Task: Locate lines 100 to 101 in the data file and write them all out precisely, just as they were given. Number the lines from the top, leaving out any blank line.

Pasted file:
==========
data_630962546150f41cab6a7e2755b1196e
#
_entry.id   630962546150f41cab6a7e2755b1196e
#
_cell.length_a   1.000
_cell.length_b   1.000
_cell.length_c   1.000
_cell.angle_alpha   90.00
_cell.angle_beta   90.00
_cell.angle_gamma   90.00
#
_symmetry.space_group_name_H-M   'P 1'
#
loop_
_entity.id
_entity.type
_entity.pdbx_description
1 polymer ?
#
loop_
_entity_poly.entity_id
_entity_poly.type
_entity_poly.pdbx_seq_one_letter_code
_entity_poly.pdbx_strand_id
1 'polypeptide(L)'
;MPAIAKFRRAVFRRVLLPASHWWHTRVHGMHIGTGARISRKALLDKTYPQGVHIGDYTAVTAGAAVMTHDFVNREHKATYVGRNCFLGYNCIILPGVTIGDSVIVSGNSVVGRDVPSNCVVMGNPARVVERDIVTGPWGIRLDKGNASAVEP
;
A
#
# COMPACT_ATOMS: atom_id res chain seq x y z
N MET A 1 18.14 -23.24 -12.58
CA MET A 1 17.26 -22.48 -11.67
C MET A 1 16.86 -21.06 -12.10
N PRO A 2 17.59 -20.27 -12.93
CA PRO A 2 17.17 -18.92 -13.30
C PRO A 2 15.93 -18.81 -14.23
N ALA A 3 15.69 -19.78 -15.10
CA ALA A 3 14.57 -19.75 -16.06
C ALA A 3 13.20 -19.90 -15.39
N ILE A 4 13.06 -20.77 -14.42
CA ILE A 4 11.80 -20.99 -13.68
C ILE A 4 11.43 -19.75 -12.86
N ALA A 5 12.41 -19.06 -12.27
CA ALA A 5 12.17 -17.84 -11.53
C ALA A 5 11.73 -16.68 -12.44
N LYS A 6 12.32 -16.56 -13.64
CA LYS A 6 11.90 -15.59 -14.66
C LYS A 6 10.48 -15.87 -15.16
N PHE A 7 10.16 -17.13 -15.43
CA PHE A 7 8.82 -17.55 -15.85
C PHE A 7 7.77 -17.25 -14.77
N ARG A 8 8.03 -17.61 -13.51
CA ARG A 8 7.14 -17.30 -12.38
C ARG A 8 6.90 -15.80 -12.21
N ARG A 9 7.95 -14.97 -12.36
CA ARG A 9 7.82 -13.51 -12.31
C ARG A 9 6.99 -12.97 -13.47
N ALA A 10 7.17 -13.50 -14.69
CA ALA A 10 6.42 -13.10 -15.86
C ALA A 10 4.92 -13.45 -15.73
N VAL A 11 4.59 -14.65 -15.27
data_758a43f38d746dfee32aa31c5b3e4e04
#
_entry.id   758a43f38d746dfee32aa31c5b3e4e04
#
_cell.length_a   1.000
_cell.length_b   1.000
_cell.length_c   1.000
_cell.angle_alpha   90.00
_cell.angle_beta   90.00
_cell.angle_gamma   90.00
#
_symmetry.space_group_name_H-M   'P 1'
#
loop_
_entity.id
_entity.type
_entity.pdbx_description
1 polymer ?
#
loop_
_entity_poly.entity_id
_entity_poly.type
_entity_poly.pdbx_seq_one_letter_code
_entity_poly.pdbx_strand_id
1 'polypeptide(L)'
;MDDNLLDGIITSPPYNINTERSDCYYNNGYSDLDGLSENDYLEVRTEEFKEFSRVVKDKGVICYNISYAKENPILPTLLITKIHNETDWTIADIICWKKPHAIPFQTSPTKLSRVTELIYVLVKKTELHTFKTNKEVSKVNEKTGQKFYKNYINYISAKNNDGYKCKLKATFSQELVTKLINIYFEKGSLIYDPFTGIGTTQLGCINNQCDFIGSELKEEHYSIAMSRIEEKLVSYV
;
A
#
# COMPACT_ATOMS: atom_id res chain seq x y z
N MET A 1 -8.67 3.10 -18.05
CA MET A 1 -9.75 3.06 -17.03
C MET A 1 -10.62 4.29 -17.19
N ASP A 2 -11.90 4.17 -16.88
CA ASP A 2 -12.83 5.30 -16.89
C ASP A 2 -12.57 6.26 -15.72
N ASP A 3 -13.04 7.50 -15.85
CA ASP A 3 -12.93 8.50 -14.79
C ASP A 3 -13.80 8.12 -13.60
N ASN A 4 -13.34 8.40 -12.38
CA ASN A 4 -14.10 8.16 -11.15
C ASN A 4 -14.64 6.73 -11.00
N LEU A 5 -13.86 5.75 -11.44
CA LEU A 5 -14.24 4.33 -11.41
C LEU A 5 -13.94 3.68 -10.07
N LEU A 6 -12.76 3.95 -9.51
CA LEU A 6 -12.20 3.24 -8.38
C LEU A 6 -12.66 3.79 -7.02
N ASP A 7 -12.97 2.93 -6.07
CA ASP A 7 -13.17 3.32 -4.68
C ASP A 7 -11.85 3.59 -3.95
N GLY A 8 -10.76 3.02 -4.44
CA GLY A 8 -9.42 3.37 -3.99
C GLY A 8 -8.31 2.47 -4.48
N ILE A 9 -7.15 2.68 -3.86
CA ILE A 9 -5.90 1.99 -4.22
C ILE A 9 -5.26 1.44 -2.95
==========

C ASP A 3 -13.80 8.12 -13.60
N ASN A 4 -13.34 8.40 -12.38